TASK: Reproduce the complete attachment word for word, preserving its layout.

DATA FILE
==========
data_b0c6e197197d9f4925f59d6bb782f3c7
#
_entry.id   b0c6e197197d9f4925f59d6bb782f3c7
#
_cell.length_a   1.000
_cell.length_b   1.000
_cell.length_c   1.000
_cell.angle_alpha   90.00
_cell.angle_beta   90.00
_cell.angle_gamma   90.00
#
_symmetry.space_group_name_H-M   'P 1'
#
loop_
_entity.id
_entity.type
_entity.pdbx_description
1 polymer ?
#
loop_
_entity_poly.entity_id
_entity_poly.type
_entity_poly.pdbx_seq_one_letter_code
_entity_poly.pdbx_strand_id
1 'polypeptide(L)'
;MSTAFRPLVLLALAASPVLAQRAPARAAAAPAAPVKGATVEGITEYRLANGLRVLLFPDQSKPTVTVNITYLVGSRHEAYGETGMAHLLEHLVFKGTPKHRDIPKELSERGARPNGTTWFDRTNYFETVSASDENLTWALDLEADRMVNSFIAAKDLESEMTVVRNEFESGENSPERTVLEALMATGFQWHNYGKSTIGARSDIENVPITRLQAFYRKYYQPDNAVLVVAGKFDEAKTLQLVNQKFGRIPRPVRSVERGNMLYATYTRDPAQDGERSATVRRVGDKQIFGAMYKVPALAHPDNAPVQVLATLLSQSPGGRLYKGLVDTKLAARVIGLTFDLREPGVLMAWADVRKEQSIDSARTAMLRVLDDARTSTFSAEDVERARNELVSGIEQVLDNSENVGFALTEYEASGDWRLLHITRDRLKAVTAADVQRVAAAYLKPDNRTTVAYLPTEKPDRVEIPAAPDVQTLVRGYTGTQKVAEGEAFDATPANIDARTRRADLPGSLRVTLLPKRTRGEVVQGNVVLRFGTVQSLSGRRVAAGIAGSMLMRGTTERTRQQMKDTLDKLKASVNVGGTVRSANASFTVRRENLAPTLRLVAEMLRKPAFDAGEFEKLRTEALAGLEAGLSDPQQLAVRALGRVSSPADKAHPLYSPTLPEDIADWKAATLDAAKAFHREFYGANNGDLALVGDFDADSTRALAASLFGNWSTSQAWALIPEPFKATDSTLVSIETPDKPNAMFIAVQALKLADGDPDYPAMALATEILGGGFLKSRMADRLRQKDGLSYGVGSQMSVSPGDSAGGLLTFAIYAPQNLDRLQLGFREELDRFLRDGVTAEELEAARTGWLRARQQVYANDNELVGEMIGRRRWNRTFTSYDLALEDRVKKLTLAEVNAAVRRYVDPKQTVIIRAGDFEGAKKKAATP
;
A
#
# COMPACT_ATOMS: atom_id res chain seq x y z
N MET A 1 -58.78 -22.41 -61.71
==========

data_b0c6e197197d9f4925f59d6bb782f3c7
#
_entry.id   b0c6e197197d9f4925f59d6bb782f3c7
#
_cell.length_a   1.000
_cell.length_b   1.000
_cell.length_c   1.000
_cell.angle_alpha   90.00
_cell.angle_beta   90.00
_cell.angle_gamma   90.00
#
_symmetry.space_group_name_H-M   'P 1'
#
loop_
_entity.id
_entity.type
_entity.pdbx_description
1 polymer ?
#
loop_
_entity_poly.entity_id
_entity_poly.type
_entity_poly.pdbx_seq_one_letter_code
_entity_poly.pdbx_strand_id
1 'polypeptide(L)'
;MSTAFRPLVLLALAASPVLAQRAPARAAAAPAAPVKGATVEGITEYRLANGLRVLLFPDQSKPTVTVNITYLVGSRHEAYGETGMAHLLEHLVFKGTPKHRDIPKELSERGARPNGTTWFDRTNYFETVSASDENLTWALDLEADRMVNSFIAAKDLESEMTVVRNEFESGENSPERTVLEALMATGFQWHNYGKSTIGARSDIENVPITRLQAFYRKYYQPDNAVLVVAGKFDEAKTLQLVNQKFGRIPRPVRSVERGNMLYATYTRDPAQDGERSATVRRVGDKQIFGAMYKVPALAHPDNAPVQVLATLLSQSPGGRLYKGLVDTKLAARVIGLTFDLREPGVLMAWADVRKEQSIDSARTAMLRVLDDARTSTFSAEDVERARNELVSGIEQVLDNSENVGFALTEYEASGDWRLLHITRDRLKAVTAADVQRVAAAYLKPDNRTTVAYLPTEKPDRVEIPAAPDVQTLVRGYTGTQKVAEGEAFDATPANIDARTRRADLPGSLRVTLLPKRTRGEVVQGNVVLRFGTVQSLSGRRVAAGIAGSMLMRGTTERTRQQMKDTLDKLKASVNVGGTVRSANASFTVRRENLAPTLRLVAEMLRKPAFDAGEFEKLRTEALAGLEAGLSDPQQLAVRALGRVSSPADKAHPLYSPTLPEDIADWKAATLDAAKAFHREFYGANNGDLALVGDFDADSTRALAASLFGNWSTSQAWALIPEPFKATDSTLVSIETPDKPNAMFIAVQALKLADGDPDYPAMALATEILGGGFLKSRMADRLRQKDGLSYGVGSQMSVSPGDSAGGLLTFAIYAPQNLDRLQLGFREELDRFLRDGVTAEELEAARTGWLRARQQVYANDNELVGEMIGRRRWNRTFTSYDLALEDRVKKLTLAEVNAAVRRYVDPKQTVIIRAGDFEGAKKKAATP
;
A
#
# COMPACT_ATOMS: atom_id res chain seq x y z
N MET A 1 -58.78 -22.41 -61.71